Shari and Hutch live on the road in their vintage “canned ham” trailer. They’re sharing advice on full-time camping every Thursday, like how to plan their travel expenses for a year on the road!

Life on the road gives us more time to focus on the people and the interests that we often neglected during our previous career-driven lives.

These days, we choose to travel more simply, live more sustainably, give back through volunteer work, explore new hobbies, cook great meals, and spend more time with family & friends. And we do it all while making about one fourth of what we made at our university jobs.

Saving Travel Expenses for Travel Experiences

shari and hutch plan for travel expenses

Here’s how we minimize our expenses and maximize our free and low-cost travel adventures while living full-time in our vintage trailer.

A Balance of Work and Fun

Eventually, these goals evolved into what we now call our 4-4-4 plan. Each year we spend approximately four months on adventure travel, four months on seasonal work, and four months on volunteer work.

This approach, along with some other money-saving techniques, allows us to live large while also living small. Back when we worked full-time, we usually spent $4,000 per month. Now we can live very comfortably with travel expenses around $1,500 per month (depending on how far we travel) and still stash away plenty for retirement.

Build that Nest Egg

skip travel expenses and camp for free

The first way to save money is to get out of debt. There are some good resources to help you consolidate your debt, but knuckling down and just paying it off as aggressively as possible was our approach.

About 4 years prior to our decision to hit the road, we started paying off debt and saving aggressively. We looked at what we wanted to put away each year and drastically cut out unnecessary spending.

Doing these things while we had a larger income trained us to live with less while also growing the rainy-day fund and the confidence that comes along with it.

Saving Money on Lodging

save on travel expenses

The longest stint we’ve gone without paying for a single campsite is 10 months! Here’s how..

  • We use the heck out of The Dyrt to find free or low-cost camping (though we happily pay campground fees when needed, as that’s what keeps the places we love running).
  • We boondock in national forests and BLM land quite a bit. We stay in rest stops, truck stops, approved Walmart parking lots, and quiet neighborhoods as we pass through places without campgrounds.
  • Our camper serves as our basecamp when we want to leave powerlines behind and wander into the wilderness – we love to backpack, bikepack, and sea kayak in remote locations. These experiences can be both epic and almost FREE! (pg. 10)
  • We find volunteer opportunities which provide us a place to stay for a season and often most of our food. These experiences have ranged from volunteering with the National Park System to working on organic farms to serving in Africa. We’ve had some amazing experiences, learned a ton, and have met incredible people.
  • Because our life is wherever we are, we can be at home wherever we may be – even when visiting family and friends. As long as they have a somewhat level-ish place to park our rig, we sleep in our bed, with our pillows, and don’t have to bring anything into their space. We often do yard work, pet/baby sit, and help with home improvement projects in exchange for a place to stay. Just make sure your hosts can have RV’s parked in their neighborhood as some strictly forbid them – or have them alert the local police that you are a guest.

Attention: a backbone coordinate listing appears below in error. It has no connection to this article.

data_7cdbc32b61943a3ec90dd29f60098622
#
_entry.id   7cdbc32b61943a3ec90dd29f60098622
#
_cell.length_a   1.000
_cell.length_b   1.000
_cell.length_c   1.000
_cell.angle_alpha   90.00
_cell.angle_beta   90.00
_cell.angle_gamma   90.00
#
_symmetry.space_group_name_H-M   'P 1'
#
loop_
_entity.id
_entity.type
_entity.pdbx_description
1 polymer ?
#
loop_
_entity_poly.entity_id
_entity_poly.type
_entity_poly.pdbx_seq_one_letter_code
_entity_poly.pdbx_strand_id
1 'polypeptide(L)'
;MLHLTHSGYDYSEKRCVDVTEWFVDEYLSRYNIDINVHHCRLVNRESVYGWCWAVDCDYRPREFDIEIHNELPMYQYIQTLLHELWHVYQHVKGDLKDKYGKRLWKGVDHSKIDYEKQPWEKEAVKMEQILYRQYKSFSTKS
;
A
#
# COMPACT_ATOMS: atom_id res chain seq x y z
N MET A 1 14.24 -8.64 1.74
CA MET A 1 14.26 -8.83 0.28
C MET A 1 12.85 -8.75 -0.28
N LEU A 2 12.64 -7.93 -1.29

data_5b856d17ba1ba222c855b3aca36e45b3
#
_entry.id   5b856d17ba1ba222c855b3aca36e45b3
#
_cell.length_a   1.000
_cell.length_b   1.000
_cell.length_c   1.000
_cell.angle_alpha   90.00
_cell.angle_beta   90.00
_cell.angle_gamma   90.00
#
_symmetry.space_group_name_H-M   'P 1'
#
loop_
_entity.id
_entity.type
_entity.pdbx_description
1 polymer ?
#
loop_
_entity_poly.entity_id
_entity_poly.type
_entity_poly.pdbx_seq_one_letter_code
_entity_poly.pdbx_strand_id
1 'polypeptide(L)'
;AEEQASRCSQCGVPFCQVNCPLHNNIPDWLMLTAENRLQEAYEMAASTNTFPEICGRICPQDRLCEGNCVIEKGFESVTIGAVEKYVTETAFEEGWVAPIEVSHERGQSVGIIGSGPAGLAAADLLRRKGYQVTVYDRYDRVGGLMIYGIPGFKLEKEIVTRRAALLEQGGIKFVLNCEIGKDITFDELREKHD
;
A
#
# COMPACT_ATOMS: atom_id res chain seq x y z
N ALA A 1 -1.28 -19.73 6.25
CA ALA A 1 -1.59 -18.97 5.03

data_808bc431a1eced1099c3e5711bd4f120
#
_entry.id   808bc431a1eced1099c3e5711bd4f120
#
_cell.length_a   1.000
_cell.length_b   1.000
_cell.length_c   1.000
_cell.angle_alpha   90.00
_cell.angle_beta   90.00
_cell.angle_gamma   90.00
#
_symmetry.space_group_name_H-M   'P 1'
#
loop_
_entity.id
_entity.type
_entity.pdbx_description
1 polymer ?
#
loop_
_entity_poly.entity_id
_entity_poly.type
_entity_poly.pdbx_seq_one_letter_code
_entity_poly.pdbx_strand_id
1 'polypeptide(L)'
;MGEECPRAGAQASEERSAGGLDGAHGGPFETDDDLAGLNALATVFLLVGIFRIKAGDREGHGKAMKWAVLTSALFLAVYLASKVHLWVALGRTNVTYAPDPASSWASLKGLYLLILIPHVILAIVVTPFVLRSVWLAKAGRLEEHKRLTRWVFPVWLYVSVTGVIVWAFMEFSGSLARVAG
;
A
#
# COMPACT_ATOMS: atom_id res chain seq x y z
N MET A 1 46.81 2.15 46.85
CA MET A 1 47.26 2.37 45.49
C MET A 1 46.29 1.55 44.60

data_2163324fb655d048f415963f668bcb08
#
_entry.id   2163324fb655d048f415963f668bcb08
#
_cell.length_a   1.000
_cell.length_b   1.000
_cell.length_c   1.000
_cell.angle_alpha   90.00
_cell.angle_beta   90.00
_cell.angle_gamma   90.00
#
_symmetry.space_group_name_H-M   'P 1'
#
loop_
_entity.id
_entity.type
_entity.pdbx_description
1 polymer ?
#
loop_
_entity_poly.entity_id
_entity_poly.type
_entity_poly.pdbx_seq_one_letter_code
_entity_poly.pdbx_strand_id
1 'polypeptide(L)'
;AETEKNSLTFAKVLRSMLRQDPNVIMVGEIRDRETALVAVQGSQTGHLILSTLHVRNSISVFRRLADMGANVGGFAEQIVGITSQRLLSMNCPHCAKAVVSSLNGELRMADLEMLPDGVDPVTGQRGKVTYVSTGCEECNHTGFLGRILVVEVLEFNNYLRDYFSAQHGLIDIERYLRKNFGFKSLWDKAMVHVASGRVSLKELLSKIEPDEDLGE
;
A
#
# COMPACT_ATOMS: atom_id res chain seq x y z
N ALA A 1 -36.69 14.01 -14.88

Prepare for your next adventure as a full-time RVer by downloading maps. The Dyrt Pro lets you download maps and campgrounds without cell service. “My alternative to using pro would be to drive back out to cell service”.


Lowering Energy Usage & Bills

travel expenses at the campground

  • We’ve saved a lot of travel expenses on campgrounds by using solar power. The typical night’s charge for full-hook ups can be anywhere from $35 – $65; no-hookups are usually more like $5 – $25. We also choose to keep our electrical needs simple. A single 100-watt Renogy solar panel and standard deep cycle marine battery runs our LED lights, charges batteries and electronics, and runs the ceiling fan all night long. As a comparison, we used to spend $900 per year, just on electricity for our home.
  • While traveling, we use the Gas Buddy app to find great deals on fuel. Even if we aren’t on empty, we’ll fill up if we see a good price.
  • When we’re parked somewhere for a week or a season, we use human-powered travel whenever we can. During our 4 months of volunteer or seasonal work, we often live on-site or within biking/walking distance.
  • We use propane for heating and cooking and spend less than $150 per year for both. Instead of just exchanging our empty tank for a full one, we have them refilled for ½ the price. In our previous life, we spent $1,500 per year just heating our home.

By working 4 months each year, we can make all that we need to thrive, not just to survive – without depleting our savings.

Read More from Full-Time Campers Shari and Hutch: 

The Dyrt is the fastest-growing camping app on web and mobile, with new features being rolled out regularly. If you love the outdoors, discovering ideal spots to pitch your tent, and being part of a rich and active community, then join us.

Popular Articles:

  • Get the Latest 2023 Camping Travel Trends
  • How To Find Free Camping in National Forests
  • The Checklist Every First Time RVer Needs
  • Find Free Camping With The Dyrt Map Layers
  • The Ulimate Boondocking Guide To Free Camping
  • Everything You Need To Know About Wifi For Your RV
  • 7 of The Best Overland Routes in North America
  • 14 Wilderness Survival Tools You Should Have in The Backcountry
  • Here's What To Add To Your Primitive Camping Checklist